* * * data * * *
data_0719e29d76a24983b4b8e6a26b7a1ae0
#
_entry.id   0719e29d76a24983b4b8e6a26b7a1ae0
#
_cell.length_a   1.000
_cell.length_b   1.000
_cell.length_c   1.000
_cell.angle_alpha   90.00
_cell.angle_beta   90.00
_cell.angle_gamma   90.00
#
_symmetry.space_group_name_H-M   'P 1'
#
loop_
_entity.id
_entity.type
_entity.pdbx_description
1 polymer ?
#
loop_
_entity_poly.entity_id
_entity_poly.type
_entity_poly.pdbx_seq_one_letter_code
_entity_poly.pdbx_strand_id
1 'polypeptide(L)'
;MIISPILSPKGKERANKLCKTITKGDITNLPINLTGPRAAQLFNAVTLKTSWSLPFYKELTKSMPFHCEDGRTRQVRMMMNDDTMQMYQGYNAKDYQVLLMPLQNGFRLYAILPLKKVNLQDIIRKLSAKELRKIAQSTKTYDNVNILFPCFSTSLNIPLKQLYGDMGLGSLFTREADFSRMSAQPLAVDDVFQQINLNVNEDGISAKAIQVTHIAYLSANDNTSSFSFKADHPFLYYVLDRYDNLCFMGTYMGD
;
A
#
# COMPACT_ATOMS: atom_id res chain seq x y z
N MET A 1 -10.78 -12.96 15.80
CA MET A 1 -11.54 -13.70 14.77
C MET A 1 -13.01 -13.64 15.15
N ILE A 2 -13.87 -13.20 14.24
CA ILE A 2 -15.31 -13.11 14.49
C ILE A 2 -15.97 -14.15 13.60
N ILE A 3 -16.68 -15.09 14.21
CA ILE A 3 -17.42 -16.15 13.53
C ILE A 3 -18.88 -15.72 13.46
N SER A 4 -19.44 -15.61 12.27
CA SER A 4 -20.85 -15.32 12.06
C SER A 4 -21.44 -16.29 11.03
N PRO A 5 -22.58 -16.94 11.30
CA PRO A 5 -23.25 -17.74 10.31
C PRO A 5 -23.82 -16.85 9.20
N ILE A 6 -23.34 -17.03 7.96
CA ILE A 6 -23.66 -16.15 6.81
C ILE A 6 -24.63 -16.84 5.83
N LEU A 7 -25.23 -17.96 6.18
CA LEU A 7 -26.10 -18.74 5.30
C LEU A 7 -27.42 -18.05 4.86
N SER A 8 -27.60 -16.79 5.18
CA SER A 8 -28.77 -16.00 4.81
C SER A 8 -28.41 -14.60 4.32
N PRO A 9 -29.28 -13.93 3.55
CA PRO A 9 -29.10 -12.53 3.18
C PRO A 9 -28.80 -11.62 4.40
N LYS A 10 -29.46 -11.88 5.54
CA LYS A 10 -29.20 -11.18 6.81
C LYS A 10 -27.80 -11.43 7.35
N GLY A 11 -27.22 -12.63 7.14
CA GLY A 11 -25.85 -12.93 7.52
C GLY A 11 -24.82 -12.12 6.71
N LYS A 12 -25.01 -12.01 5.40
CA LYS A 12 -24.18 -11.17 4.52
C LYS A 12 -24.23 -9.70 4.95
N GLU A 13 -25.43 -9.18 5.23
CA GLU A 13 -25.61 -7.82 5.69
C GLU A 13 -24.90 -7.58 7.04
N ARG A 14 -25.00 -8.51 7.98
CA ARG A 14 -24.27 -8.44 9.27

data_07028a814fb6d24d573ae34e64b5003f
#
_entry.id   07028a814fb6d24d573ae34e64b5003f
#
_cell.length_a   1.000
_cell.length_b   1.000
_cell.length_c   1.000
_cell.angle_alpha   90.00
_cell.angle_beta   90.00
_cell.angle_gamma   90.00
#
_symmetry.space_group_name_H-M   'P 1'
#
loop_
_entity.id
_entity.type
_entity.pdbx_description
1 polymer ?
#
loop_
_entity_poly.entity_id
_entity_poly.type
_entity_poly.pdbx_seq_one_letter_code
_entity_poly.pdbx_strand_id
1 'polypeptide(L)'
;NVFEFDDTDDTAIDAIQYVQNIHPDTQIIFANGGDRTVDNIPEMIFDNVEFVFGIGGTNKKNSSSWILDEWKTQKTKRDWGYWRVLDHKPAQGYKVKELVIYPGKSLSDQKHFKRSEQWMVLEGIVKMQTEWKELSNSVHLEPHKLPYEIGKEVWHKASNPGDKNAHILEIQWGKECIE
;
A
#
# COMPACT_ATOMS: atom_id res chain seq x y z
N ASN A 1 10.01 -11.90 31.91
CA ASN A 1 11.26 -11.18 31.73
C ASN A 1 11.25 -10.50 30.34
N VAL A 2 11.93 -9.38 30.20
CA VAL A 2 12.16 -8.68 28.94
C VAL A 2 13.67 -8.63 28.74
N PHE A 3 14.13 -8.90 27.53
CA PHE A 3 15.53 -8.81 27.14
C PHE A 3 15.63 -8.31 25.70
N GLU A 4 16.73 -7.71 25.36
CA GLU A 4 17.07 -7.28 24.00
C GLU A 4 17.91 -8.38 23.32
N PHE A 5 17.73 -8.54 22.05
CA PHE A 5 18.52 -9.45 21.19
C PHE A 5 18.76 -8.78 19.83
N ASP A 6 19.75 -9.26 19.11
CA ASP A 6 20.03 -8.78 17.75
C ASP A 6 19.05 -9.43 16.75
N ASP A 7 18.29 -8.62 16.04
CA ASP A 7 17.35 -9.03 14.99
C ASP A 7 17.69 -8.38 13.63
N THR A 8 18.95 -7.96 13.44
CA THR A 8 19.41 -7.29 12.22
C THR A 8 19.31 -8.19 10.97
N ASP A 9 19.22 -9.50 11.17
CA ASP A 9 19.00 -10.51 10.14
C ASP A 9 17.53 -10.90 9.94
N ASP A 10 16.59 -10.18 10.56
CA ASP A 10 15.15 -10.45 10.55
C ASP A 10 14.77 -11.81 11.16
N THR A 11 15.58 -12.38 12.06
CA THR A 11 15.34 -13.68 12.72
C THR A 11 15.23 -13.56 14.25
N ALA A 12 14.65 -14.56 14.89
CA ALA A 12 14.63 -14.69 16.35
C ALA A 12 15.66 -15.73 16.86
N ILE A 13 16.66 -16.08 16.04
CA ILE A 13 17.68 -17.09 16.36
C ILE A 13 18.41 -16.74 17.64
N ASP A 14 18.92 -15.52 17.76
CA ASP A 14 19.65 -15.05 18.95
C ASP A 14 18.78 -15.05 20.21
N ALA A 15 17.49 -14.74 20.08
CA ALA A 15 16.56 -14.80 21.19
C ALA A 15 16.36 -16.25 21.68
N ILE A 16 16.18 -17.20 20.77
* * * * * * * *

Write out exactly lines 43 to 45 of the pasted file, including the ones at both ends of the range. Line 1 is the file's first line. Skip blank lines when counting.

N PRO A 5 -22.58 -16.94 11.30
CA PRO A 5 -23.25 -17.74 10.31
C PRO A 5 -23.82 -16.85 9.20